In the morning we were ready to go and accommodate ourselves in the new place. We went to the Village office to pick up our keys and drove to the new place to place all our stuff. When we arrived at the Village, Angelique received a call from her dad. He sounded worried and very serious. A level 4 travel advisory had been put into effect in the US starting immediately! It took us several minutes to process everything because this information meant that we needed to evacuate immediately or risk of being stuck in Australia. We talked about it and decided to contact Adina and explain our current situation. Adina had the same idea in mind and had sent us an email asking to talk as well. After our conversation, we concluded that we needed to leave Lismore at some point the same day and rearrange all of our plans in order to get home safe.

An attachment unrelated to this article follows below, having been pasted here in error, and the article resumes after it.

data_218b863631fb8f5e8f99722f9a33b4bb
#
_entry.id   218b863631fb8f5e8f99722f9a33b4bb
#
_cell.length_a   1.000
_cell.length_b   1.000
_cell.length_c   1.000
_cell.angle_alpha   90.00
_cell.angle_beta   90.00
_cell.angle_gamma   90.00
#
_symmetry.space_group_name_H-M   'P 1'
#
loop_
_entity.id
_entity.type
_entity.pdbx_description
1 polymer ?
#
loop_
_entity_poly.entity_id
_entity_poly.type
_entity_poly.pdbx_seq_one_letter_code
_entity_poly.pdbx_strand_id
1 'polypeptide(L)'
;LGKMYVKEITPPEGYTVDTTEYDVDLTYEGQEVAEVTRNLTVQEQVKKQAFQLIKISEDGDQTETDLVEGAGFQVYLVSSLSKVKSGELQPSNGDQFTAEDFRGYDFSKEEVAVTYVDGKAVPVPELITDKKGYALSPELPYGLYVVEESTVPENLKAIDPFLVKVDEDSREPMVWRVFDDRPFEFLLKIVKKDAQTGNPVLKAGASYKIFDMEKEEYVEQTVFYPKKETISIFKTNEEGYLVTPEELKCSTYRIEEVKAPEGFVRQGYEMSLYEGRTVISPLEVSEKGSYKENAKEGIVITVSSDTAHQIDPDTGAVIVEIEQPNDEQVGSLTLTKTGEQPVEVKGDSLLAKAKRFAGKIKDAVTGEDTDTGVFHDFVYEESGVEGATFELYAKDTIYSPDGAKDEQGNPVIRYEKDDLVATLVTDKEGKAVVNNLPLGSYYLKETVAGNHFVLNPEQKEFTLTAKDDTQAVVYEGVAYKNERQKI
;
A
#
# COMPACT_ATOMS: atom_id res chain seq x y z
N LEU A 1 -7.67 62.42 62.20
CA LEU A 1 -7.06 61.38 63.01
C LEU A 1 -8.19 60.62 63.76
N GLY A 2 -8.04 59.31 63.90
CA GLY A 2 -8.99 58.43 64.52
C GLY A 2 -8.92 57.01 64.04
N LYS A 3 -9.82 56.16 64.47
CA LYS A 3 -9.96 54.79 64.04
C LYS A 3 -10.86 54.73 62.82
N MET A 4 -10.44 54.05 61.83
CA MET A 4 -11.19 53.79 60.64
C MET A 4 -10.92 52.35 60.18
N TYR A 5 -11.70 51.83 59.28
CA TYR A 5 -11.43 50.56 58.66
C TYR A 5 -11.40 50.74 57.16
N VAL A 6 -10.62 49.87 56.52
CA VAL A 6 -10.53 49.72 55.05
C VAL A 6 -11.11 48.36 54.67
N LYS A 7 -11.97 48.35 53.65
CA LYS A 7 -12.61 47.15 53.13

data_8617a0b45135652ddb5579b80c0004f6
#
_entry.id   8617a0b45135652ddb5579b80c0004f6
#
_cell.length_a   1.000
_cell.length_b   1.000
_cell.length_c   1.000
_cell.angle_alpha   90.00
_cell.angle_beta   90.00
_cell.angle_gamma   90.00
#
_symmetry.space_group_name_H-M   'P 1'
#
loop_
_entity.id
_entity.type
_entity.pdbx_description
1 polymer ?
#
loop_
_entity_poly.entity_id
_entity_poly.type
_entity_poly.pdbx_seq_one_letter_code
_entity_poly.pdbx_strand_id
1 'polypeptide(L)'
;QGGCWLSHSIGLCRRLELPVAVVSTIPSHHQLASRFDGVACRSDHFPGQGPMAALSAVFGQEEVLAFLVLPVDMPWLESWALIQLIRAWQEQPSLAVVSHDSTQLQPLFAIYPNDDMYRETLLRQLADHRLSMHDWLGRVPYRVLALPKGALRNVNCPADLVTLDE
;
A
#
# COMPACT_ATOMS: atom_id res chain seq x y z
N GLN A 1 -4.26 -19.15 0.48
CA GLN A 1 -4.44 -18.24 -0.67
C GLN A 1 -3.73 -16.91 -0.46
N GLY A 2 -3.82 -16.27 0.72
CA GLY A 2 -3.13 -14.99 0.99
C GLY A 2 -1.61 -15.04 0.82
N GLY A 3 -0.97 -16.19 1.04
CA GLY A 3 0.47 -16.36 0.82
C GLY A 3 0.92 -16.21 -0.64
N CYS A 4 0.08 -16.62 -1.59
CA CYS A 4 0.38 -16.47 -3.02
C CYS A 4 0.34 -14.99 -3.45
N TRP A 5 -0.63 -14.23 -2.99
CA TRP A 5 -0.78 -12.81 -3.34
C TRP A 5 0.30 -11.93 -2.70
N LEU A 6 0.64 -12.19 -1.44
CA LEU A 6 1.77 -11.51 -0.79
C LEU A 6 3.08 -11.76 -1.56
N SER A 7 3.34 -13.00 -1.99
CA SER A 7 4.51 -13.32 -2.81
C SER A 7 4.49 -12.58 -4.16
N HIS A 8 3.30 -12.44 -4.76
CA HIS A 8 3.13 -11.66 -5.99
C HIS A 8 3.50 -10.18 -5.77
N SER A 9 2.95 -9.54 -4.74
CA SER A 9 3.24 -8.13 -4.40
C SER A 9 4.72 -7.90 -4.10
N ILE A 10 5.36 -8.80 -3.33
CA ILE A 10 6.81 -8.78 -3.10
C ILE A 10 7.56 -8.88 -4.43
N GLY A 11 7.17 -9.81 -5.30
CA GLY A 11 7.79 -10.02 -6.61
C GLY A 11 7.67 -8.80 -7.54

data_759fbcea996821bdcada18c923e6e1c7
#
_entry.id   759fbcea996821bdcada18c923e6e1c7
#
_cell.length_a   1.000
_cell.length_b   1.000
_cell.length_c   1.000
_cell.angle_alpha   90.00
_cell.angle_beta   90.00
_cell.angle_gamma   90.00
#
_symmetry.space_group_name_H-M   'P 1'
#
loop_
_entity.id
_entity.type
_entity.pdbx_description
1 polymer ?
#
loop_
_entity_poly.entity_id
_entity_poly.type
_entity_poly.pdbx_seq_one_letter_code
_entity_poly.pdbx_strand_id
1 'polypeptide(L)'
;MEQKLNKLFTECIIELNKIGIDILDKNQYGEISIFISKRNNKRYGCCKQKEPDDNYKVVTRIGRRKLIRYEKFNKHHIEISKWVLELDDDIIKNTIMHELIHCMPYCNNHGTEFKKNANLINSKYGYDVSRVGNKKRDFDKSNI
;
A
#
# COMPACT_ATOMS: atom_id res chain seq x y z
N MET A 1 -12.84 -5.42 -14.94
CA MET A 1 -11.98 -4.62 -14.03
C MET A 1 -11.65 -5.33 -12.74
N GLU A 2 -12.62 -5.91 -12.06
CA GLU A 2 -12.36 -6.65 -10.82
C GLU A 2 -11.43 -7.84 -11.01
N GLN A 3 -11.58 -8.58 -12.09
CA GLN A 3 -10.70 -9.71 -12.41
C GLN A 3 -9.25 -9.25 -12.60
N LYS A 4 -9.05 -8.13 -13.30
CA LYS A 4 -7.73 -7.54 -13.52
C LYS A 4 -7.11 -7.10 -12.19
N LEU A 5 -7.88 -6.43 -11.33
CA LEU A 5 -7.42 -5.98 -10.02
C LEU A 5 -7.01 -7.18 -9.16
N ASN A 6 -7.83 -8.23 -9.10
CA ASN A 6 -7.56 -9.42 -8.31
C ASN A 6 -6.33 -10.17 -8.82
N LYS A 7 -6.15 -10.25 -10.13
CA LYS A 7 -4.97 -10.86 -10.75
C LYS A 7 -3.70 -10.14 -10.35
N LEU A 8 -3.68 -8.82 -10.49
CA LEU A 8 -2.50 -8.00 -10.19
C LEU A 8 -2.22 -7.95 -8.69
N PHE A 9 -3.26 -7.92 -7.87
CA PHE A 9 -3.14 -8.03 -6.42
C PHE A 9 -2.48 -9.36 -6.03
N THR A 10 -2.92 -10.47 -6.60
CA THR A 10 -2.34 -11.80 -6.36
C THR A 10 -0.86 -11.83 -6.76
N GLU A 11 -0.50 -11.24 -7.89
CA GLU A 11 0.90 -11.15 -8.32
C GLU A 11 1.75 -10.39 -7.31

Adina modified, rescheduled and/or bought our flights within a matter of a couple of hours. Everyone (Keiko, Emmi, and Angelique) had different situations. For example, Angelique just needed to modify her reservation, Keiko needed to cancel her plans to travel throughout Australia and buy a flight back home. As Adina was on the phone with Delta trying to get us new flights, Delta canceled all flights from Australia back to the US. In addition, Qantas had laid off 30,000 of its employees and was canceling flights every minute. Both Angelique and Keiko were on Google Flights watching flights being canceled. Anxiety levels were high as we waited to find out if Adina was successful in getting us flights.